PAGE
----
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It is the common practice to introduce life-tables that the jury may be advised of the probable duration of the life of a person of the age of the deceased. But, after all, the amount of damages is largely a matter of conjecture. No estimate can be made of the probable illness, sickness and inability to secure employment, nor can it be ascertained therefrom at what period in the prospective life the infirmities of age will reduce the capacity for labor.
Beems, as administrator of the estate of Joseph Beems, deceased, seeks to recover damages of the defendant upon the alleged ground that the deceased, who was a brakeman in the employment of the defendant, came to his death by reason of the negligence of certain employees of the defendant in the management of an engine, while deceased was attempting to uncouple a car from the tank or tender of the engine. There was a trial by jury, which resulted in a verdict and judgment for the plaintiff for $ 2,500.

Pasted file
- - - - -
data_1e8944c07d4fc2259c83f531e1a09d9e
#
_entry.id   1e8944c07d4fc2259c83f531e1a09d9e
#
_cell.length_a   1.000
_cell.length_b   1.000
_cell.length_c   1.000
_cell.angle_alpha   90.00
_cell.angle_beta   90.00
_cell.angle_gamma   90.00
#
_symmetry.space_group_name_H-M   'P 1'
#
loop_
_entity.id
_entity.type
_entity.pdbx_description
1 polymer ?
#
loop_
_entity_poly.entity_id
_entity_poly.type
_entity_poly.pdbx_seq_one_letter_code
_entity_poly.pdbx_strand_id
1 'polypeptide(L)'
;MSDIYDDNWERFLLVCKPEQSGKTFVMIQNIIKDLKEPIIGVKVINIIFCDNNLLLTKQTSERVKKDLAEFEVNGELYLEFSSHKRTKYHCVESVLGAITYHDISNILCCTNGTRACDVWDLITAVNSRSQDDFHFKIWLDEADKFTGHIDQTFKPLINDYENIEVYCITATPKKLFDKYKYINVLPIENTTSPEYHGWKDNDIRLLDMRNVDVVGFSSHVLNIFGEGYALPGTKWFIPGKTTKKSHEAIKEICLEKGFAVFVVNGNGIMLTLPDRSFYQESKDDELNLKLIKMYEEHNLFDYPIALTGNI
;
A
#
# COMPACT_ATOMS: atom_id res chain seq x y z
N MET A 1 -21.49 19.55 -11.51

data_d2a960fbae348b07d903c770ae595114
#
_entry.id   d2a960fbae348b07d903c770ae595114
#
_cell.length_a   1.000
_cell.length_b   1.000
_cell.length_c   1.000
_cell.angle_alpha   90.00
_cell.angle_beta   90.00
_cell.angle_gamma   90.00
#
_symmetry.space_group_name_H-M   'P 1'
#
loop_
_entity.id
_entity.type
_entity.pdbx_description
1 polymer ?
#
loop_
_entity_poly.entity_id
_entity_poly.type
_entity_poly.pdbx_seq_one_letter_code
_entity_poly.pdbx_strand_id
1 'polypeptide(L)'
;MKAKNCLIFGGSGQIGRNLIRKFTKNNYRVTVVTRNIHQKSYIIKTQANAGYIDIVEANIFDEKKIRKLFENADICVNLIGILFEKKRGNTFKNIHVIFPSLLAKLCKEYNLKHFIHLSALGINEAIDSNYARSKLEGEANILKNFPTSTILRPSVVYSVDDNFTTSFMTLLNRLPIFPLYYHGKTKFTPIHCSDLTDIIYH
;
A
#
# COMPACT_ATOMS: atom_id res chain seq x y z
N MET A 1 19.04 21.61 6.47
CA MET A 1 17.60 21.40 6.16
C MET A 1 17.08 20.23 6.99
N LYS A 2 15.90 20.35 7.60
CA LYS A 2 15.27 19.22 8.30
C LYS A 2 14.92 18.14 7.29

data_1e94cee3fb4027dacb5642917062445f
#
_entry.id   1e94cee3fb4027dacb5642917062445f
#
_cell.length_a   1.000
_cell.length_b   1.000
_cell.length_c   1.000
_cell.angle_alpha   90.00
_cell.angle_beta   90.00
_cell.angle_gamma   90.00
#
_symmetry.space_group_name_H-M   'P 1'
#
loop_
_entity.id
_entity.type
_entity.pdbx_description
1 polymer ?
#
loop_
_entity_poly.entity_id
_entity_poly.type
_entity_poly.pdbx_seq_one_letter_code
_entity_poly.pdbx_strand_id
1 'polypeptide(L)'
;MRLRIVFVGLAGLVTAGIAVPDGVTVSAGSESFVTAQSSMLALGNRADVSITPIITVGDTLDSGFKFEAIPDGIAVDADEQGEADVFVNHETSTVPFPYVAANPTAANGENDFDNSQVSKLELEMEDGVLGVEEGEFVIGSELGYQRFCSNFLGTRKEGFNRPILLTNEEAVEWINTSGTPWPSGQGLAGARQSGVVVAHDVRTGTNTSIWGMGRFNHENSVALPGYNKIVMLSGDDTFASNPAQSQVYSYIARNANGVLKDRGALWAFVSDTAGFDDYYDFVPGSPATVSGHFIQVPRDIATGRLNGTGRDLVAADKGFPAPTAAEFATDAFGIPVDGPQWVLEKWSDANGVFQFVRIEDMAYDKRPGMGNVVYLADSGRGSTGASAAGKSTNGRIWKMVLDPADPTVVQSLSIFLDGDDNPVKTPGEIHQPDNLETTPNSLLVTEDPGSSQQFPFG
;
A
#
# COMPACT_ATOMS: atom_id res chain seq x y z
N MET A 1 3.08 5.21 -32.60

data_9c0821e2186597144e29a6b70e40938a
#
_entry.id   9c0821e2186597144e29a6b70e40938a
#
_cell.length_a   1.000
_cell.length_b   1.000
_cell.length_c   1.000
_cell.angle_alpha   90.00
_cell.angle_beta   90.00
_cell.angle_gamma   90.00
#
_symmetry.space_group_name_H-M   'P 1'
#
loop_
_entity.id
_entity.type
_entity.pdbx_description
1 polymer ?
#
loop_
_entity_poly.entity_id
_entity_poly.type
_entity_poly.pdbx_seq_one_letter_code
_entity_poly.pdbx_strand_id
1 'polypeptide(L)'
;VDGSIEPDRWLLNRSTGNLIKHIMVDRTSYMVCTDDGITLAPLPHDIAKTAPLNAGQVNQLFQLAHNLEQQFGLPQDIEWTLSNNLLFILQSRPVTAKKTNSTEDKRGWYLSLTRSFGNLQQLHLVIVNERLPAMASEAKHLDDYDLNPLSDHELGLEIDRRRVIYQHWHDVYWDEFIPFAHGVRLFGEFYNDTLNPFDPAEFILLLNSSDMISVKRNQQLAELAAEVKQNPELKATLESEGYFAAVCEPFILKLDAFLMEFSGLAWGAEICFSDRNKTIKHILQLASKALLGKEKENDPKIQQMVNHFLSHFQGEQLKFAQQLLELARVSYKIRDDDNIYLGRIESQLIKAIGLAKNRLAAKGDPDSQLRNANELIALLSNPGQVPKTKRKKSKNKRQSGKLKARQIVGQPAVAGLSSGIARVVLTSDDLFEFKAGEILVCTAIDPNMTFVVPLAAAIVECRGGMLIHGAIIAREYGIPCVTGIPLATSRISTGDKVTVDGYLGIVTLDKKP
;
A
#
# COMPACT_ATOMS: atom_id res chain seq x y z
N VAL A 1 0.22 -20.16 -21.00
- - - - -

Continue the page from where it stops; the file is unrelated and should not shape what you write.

Did the trial court err in awarding substantial damages?
It was urged that there was no evidence of the probable life of the deceased. No life-tables were introduced in evidence, and it is claimed that without such evidence there was no proper basis for the computation of damages. The damages in cases like this never can be accurately estimated. The court do not think that the introduction of life-tables in evidence is essential to the recovery of damages. It did not claimed that the damages awarded to the plaintiff are excessive. The evidence shows that the deceased was twenty-five years of age, and that he was an active, industrious man, in good health, with a common education, and that at the time of his death he was earning from forty to forty-five dollars per month. These facts were sufficient to authorize an award of substantial damages; and, in the absence of the claim that an excessive amount was fixed by the jury, the verdict should be allowed to stand.